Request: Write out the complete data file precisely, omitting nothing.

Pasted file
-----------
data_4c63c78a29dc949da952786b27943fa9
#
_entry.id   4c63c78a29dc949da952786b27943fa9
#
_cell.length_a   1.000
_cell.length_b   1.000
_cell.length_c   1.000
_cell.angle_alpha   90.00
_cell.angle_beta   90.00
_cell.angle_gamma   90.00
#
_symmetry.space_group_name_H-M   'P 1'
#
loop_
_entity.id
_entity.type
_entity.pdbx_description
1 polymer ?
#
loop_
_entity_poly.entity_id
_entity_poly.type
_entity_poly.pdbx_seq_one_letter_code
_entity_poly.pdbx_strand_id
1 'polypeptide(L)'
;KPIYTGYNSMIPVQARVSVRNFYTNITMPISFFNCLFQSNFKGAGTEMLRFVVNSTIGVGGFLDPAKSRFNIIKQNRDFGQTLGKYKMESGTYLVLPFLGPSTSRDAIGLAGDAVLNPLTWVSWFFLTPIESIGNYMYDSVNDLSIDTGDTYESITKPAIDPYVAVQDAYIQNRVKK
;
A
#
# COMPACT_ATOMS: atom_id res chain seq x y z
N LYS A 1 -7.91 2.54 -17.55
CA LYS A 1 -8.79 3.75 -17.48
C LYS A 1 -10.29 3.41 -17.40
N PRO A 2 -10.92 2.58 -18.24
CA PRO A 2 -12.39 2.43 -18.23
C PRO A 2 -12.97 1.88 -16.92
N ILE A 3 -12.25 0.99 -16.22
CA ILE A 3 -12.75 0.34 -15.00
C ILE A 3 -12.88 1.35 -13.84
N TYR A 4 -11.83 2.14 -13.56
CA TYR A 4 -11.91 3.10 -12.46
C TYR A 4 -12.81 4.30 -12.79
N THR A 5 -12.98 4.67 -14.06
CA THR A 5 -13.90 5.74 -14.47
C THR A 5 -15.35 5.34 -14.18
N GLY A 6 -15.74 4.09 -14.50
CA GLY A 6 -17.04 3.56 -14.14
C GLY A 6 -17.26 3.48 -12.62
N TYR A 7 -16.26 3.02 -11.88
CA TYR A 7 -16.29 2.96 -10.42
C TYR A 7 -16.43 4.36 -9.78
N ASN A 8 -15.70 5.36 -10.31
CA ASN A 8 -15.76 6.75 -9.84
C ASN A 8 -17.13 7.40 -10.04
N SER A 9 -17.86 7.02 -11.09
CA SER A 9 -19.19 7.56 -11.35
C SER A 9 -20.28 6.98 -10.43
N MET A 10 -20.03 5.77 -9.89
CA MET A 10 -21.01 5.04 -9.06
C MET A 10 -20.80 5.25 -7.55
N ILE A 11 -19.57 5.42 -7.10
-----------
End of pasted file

data_4c63c78a29dc949da952786b27943fa9
#
_entry.id   4c63c78a29dc949da952786b27943fa9
#
_cell.length_a   1.000
_cell.length_b   1.000
_cell.length_c   1.000
_cell.angle_alpha   90.00
_cell.angle_beta   90.00
_cell.angle_gamma   90.00
#
_symmetry.space_group_name_H-M   'P 1'
#
loop_
_entity.id
_entity.type
_entity.pdbx_description
1 polymer ?
#
loop_
_entity_poly.entity_id
_entity_poly.type
_entity_poly.pdbx_seq_one_letter_code
_entity_poly.pdbx_strand_id
1 'polypeptide(L)'
;KPIYTGYNSMIPVQARVSVRNFYTNITMPISFFNCLFQSNFKGAGTEMLRFVVNSTIGVGGFLDPAKSRFNIIKQNRDFGQTLGKYKMESGTYLVLPFLGPSTSRDAIGLAGDAVLNPLTWVSWFFLTPIESIGNYMYDSVNDLSIDTGDTYESITKPAIDPYVAVQDAYIQNRVKK
;
A
#
# COMPACT_ATOMS: atom_id res chain seq x y z
N LYS A 1 -7.91 2.54 -17.55
CA LYS A 1 -8.79 3.75 -17.48
C LYS A 1 -10.29 3.41 -17.40
N PRO A 2 -10.92 2.58 -18.24
CA PRO A 2 -12.39 2.43 -18.23
C PRO A 2 -12.97 1.88 -16.92
N ILE A 3 -12.25 0.99 -16.22
CA ILE A 3 -12.75 0.34 -15.00
C ILE A 3 -12.88 1.35 -13.84
N TYR A 4 -11.83 2.14 -13.56
CA TYR A 4 -11.91 3.10 -12.46
C TYR A 4 -12.81 4.30 -12.79
N THR A 5 -12.98 4.67 -14.06
CA THR A 5 -13.90 5.74 -14.47
C THR A 5 -15.35 5.34 -14.18
N GLY A 6 -15.74 4.09 -14.50
CA GLY A 6 -17.04 3.56 -14.14
C GLY A 6 -17.26 3.48 -12.62
N TYR A 7 -16.26 3.02 -11.88
CA TYR A 7 -16.29 2.96 -10.42
C TYR A 7 -16.43 4.36 -9.78
N ASN A 8 -15.70 5.36 -10.31
CA ASN A 8 -15.76 6.75 -9.84
C ASN A 8 -17.13 7.40 -10.04
N SER A 9 -17.86 7.02 -11.09
CA SER A 9 -19.19 7.56 -11.35
C SER A 9 -20.28 6.98 -10.43
N MET A 10 -20.03 5.77 -9.89
CA MET A 10 -21.01 5.04 -9.06
C MET A 10 -20.80 5.25 -7.55
N ILE A 11 -19.57 5.42 -7.10